Photo: Denver Central Market

4 Ways Denver Is Leading the Nation in Craft Culture

by Tim Wenger Feb 2, 2017

WHEN THINKING about Bohemian lifestyle in Colorado, Boulder is and always has been top-of-mind. But I’m here to argue that it’s the capital city up the 36 turnpike that is actually doing the most to support individual expression through craft culture, and here’s why.

The distillery movement is spreading like wildfire.

Governor John Hickenlooper, famous for opening the legendary Wynkoop Brewing across from Denver’s Union Station (and a stop on the wildly popular Denver Microbrew Tour) signed into law HB15-1204 on April 15, 2016. This monumental ruling effectively created a Distillery Pub License. Similar to a standard brew pub license, the law outlines and enforces the previously confusing and inefficient process of opening a distillery pub. Even before this, though, Denver became a hotbed for craft spirit lovers, with places such as Declaration Brewing Company, Chain Reaction, and Fiction Beer Company. The DSTILLfestival serves as the city’s grand tasting, while many smaller events happen throughout the city and region each year and there are dozens of tasting rooms in the Denver area to whet your whistle, often in repurposed old warehouses.

The city’s second Food Hall just opened.

The Denver Central Market joins Avanti Food and Beverage as the city’s freshest Euro-inspired haven for foodies and craft drinkers. Meat counters, gourmet chefs, a greengrocer, and more. Down in RiNo, The Preservery has taken the food hall concept a bit further, adding live music and a marketplace vibe. These three spots represent a culinary revolution for a city that many in the food world, including personal hero Anthony Bourdain, don’t seem to give much thought to.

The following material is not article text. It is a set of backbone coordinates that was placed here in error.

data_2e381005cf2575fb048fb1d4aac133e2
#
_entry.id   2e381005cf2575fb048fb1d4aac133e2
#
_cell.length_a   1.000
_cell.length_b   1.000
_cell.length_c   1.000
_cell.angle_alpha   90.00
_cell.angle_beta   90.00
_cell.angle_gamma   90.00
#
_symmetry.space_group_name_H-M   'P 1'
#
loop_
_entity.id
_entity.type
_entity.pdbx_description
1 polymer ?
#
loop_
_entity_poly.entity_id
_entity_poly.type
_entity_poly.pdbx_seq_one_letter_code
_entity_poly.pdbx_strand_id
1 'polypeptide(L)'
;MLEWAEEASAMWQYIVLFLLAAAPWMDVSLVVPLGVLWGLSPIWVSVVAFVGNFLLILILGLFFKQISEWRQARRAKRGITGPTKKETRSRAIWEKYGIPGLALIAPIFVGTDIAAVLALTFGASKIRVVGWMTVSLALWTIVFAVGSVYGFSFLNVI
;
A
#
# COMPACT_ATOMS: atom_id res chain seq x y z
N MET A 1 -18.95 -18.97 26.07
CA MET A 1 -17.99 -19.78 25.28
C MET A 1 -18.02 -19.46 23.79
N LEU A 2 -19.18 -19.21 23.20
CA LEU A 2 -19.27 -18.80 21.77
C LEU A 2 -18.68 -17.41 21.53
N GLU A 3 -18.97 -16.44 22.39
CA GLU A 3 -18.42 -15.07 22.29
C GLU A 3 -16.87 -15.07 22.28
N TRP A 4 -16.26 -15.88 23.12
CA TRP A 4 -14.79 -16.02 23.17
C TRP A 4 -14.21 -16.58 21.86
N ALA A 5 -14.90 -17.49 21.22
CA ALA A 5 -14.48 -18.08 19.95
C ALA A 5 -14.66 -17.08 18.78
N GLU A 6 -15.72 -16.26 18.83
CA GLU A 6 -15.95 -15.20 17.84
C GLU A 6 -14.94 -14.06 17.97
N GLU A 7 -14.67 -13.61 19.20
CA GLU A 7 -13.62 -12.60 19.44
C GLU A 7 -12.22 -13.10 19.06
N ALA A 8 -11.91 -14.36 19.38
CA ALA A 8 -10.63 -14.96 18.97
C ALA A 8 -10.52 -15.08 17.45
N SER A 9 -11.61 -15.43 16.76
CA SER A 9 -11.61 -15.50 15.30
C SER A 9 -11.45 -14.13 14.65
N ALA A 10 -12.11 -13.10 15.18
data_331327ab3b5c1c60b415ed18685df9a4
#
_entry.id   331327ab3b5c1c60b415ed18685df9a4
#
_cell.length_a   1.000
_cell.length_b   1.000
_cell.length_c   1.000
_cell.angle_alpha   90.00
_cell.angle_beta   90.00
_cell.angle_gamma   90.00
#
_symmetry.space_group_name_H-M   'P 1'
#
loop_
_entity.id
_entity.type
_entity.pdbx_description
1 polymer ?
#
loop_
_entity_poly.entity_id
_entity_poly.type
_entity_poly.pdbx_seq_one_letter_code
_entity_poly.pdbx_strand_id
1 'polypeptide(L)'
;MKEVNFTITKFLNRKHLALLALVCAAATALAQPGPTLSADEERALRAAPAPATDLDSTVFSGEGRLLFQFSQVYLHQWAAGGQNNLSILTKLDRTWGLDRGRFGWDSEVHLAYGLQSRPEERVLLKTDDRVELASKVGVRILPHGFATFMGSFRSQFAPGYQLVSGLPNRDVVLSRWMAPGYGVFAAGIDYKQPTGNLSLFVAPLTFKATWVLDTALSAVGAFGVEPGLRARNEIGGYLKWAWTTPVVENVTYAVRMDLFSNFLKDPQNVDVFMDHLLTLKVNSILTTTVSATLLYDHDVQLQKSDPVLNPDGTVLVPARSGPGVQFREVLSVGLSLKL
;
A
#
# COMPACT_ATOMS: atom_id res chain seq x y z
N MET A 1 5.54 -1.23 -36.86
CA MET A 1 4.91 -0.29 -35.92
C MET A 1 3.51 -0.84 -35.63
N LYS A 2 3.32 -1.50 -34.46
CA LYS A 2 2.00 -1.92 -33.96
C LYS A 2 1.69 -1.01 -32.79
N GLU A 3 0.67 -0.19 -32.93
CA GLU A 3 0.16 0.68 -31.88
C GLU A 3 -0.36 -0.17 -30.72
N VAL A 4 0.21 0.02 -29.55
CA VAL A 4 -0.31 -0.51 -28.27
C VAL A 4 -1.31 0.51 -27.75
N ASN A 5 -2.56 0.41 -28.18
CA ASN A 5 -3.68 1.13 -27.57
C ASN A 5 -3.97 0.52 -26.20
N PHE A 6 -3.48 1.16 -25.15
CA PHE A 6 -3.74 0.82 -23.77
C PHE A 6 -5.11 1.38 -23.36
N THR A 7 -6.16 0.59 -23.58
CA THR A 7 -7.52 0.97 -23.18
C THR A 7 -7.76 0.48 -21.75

There are now numerous locations for First Friday and to celebrate the city’s artistically inclined.

The Arts District on Santa Fe popularized the monthly arts walk gathering, which has been replicated in the RiNo Arts District and the burgeoning 40 West Arts District evolving along West Colfax Ave through Lakewood. The movement is thriving. Denver, in fact, collects more money per capita to support the arts than any other city in the country.
But the heart still beats from Santa Fe Drive. Food trucks, free wine (if you look hard enough), thousands of people, and just about every type of art imaginable are available en masse on the first Friday of every month.

Levitt Pavilion is coming to town.

I’ve written about Denver’s music scene for Matador many times. This summer, this already thriving part of our city’s culture will get even better with the opening of Levitt Pavilion in Ruby Hill Park. Featuring 50 free concerts each year, the non-profit outdoor amphitheater will give a new voice (and stage) to the city and increase the national attention that the music culture here is demanding.

Residents are willing to open their wallet to keep these movements going.
Voters overwhelmingly supported a measure to continue important funding for arts and culture in the city this past November. I haven’t heard any opposition to Hickenlooper’s plans for this.

Denver brews more beer than any other city, so raise a glass and drink up to a city that is working hard to show off its personality (and because we need to make some space in the walk-in cooler).

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